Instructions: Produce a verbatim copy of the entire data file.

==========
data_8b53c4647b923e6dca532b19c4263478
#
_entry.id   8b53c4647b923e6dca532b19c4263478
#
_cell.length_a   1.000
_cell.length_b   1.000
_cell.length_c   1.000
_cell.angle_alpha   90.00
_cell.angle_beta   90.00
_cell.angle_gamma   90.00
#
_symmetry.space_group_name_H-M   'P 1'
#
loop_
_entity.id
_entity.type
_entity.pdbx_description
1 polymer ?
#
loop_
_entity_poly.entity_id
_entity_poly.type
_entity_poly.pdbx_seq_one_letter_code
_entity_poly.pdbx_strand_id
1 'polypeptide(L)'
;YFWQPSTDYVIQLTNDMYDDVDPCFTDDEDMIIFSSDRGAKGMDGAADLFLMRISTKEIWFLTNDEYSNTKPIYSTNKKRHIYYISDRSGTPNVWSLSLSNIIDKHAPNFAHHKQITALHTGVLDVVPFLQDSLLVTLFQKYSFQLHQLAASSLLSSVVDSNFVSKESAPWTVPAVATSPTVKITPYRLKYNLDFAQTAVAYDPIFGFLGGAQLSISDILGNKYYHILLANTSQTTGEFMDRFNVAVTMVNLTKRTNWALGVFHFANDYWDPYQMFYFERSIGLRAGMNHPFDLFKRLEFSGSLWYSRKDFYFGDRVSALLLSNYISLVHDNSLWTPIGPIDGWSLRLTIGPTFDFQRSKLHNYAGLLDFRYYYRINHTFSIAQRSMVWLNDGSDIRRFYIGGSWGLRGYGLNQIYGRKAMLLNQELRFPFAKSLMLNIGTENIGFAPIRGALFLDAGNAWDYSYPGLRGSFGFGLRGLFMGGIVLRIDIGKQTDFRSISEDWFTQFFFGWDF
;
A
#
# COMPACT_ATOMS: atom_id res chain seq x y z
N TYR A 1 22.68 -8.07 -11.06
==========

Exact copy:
data_8b53c4647b923e6dca532b19c4263478
#
_entry.id   8b53c4647b923e6dca532b19c4263478
#
_cell.length_a   1.000
_cell.length_b   1.000
_cell.length_c   1.000
_cell.angle_alpha   90.00
_cell.angle_beta   90.00
_cell.angle_gamma   90.00
#
_symmetry.space_group_name_H-M   'P 1'
#
loop_
_entity.id
_entity.type
_entity.pdbx_description
1 polymer ?
#
loop_
_entity_poly.entity_id
_entity_poly.type
_entity_poly.pdbx_seq_one_letter_code
_entity_poly.pdbx_strand_id
1 'polypeptide(L)'
;YFWQPSTDYVIQLTNDMYDDVDPCFTDDEDMIIFSSDRGAKGMDGAADLFLMRISTKEIWFLTNDEYSNTKPIYSTNKKRHIYYISDRSGTPNVWSLSLSNIIDKHAPNFAHHKQITALHTGVLDVVPFLQDSLLVTLFQKYSFQLHQLAASSLLSSVVDSNFVSKESAPWTVPAVATSPTVKITPYRLKYNLDFAQTAVAYDPIFGFLGGAQLSISDILGNKYYHILLANTSQTTGEFMDRFNVAVTMVNLTKRTNWALGVFHFANDYWDPYQMFYFERSIGLRAGMNHPFDLFKRLEFSGSLWYSRKDFYFGDRVSALLLSNYISLVHDNSLWTPIGPIDGWSLRLTIGPTFDFQRSKLHNYAGLLDFRYYYRINHTFSIAQRSMVWLNDGSDIRRFYIGGSWGLRGYGLNQIYGRKAMLLNQELRFPFAKSLMLNIGTENIGFAPIRGALFLDAGNAWDYSYPGLRGSFGFGLRGLFMGGIVLRIDIGKQTDFRSISEDWFTQFFFGWDF
;
A
#
# COMPACT_ATOMS: atom_id res chain seq x y z
N TYR A 1 22.68 -8.07 -11.06